In February of 1900, the downtown area of Elkton experienced a crime spree that greatly annoyed the merchants and citizens of the town. A thief or thieves had been breaking into stores and homes and stealing small amounts of items.
The office of the Cecil County News, located in the Tucker Building (currently the location of North Street Hotel) on North Street, was one of the frequent victims of this crime spree. William D. Bratton, the owner, editor, and publisher of the newspaper, had lost several items, including postage stamps, books, and shoes. On Sunday, February 4, the thief visited the Cecil County News office again, as well as the Odd Fellows Reading Room and the office of the Prudential Life Insurance Company. A number of small articles were stolen from each office and desks had been pried, but not opened. At this point, Mr. Bratton had apparently had enough. He and his foreman, Allan D. Johnson, made a plan to catch the thief.
Since the thief had been unsuccessful, the men planned to stay in the newspaper office on Monday night. Bratton and Johnson heard a noise around 5 am on Tuesday, but the person escaped quickly.
Tuesday night Bratton and Johnson repeated their stake-out plan, and just before 6 am they heard a noise. They ran to the press room and caught the thief just as he was crawling in the window of the press room. The man tried to escape but could not get away from Bratton and Johnson. The police were summoned and the thief was taken to jail.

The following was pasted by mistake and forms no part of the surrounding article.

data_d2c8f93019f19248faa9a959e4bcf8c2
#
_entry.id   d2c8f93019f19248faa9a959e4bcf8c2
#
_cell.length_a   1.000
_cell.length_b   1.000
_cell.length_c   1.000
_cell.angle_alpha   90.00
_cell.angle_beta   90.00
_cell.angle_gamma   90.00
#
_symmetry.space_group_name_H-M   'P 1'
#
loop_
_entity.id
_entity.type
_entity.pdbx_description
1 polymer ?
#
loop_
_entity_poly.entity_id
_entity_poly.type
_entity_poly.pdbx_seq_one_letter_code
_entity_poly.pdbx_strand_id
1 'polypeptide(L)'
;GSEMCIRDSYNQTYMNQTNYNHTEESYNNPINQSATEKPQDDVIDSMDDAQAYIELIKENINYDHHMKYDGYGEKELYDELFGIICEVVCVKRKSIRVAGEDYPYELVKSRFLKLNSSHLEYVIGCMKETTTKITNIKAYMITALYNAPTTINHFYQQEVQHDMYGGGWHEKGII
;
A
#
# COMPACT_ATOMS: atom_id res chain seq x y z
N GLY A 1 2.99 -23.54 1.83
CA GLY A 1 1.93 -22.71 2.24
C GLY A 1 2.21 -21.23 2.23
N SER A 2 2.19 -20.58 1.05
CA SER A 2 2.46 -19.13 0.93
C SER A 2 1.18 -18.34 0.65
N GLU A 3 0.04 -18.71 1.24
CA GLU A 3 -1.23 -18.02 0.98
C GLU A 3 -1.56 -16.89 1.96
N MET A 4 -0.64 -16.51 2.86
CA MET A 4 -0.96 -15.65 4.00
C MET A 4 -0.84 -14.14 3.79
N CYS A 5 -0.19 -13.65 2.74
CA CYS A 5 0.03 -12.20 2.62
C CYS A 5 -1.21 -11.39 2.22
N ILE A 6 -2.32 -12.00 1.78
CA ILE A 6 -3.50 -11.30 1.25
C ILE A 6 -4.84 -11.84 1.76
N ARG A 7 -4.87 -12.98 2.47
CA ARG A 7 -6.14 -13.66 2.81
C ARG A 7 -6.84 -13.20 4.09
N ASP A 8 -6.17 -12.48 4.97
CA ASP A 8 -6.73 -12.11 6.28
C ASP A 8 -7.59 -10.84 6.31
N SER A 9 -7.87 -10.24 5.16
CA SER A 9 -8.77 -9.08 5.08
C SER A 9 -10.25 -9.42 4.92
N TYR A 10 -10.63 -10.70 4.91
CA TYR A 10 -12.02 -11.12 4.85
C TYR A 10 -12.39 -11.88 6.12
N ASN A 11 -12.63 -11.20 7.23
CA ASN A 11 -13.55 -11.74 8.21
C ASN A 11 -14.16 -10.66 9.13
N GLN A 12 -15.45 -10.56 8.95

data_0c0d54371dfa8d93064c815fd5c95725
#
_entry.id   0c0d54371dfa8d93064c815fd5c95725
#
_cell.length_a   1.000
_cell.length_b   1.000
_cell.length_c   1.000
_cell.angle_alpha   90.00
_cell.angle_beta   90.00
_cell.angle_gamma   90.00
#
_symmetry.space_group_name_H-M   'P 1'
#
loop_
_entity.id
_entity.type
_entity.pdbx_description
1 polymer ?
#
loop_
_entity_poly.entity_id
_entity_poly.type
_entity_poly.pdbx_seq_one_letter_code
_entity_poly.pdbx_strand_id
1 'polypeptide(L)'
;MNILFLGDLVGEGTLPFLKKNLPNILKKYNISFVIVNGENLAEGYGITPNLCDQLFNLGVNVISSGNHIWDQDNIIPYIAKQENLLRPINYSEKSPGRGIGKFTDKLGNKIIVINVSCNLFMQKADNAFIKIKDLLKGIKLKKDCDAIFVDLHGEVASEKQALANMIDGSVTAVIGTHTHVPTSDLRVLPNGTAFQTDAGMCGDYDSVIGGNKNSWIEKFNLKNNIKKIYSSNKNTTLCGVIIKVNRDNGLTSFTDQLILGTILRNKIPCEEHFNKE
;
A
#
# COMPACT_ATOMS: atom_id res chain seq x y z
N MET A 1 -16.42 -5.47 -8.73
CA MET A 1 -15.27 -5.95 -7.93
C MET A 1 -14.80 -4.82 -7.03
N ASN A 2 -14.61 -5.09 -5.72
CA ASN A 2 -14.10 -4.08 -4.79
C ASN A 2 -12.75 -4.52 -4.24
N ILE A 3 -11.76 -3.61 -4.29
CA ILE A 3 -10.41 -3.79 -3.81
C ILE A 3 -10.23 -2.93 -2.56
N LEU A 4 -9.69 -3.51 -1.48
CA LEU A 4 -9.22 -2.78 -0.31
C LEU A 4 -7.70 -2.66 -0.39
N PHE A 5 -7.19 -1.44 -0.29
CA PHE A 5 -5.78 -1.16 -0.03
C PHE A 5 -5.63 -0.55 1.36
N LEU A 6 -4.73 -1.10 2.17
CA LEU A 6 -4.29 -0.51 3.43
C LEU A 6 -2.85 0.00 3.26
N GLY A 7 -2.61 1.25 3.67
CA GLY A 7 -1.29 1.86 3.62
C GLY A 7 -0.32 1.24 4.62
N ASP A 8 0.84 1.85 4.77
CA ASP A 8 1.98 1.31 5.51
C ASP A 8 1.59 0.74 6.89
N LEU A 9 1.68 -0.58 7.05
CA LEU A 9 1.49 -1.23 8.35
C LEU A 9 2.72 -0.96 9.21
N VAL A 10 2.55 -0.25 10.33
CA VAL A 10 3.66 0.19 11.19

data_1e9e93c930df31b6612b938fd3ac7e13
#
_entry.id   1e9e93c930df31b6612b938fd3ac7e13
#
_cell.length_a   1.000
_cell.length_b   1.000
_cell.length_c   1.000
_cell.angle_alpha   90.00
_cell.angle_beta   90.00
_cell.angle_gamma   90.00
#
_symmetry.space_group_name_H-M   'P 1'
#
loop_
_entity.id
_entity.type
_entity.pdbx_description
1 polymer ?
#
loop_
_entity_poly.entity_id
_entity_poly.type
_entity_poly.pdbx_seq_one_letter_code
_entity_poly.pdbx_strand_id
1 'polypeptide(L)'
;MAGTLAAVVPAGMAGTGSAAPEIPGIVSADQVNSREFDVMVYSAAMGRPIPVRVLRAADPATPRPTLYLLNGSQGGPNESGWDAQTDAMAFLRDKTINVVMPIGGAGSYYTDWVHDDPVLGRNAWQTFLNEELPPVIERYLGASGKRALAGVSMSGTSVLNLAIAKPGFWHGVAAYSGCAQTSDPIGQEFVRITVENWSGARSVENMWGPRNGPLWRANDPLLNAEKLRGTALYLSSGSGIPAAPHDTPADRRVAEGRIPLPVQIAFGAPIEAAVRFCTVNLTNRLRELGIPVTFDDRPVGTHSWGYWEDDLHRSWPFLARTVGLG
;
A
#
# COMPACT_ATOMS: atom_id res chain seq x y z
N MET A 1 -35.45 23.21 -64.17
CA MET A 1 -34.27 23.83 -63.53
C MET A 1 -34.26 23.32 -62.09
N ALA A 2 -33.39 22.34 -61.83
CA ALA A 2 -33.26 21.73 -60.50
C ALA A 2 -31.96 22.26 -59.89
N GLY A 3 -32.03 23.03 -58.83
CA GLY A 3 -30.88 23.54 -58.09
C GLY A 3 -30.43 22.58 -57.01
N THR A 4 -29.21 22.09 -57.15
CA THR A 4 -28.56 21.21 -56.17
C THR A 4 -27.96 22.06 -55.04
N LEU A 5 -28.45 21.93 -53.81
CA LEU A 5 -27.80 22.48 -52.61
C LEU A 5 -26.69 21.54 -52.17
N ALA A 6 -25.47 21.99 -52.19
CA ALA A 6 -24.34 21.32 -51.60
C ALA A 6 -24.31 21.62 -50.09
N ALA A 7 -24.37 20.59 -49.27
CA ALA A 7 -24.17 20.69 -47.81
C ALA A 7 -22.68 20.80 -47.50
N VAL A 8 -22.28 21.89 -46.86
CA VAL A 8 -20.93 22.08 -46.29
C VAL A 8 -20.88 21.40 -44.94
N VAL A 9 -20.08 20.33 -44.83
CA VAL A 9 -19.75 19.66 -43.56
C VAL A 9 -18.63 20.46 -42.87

The thief was identified as Samuel Anderson, a young, “notorious” man of Elkton, according to the Cecil Whig. Anderson claimed he had climbed into the window to get warm. The Cecil Whig’s February 10 edition reported that “a search was made by the officers, with the result that a number of articles, including some of Mr. Bratton’s property, were found in the possession of persons to whom Anderson had sold them. These items were found in the possession of James Bayard, who was arrested and charged with receiving stolen goods.
A week later, the Cecil County News reported that Samuel Anderson was “sentenced by Magistrate Groves to two years in the House of Correction on a plea of guilty of carrying concealed deadly weapons, the prosecution agreeing to this owing to the offender’s youth. James Bayard, from whom much of the stolen property was recovered, was arrested Friday and is now in jail on a charge of receiving stolen goods, his statements to the State’s Attorney being very damaging.”
The Historical Society of Cecil County is open every Monday and Thursday from 10 am to 4 pm. We are also open on the first Saturday of each month from 10 am to 2 pm. Research fees are $5 for non-members and free for members.
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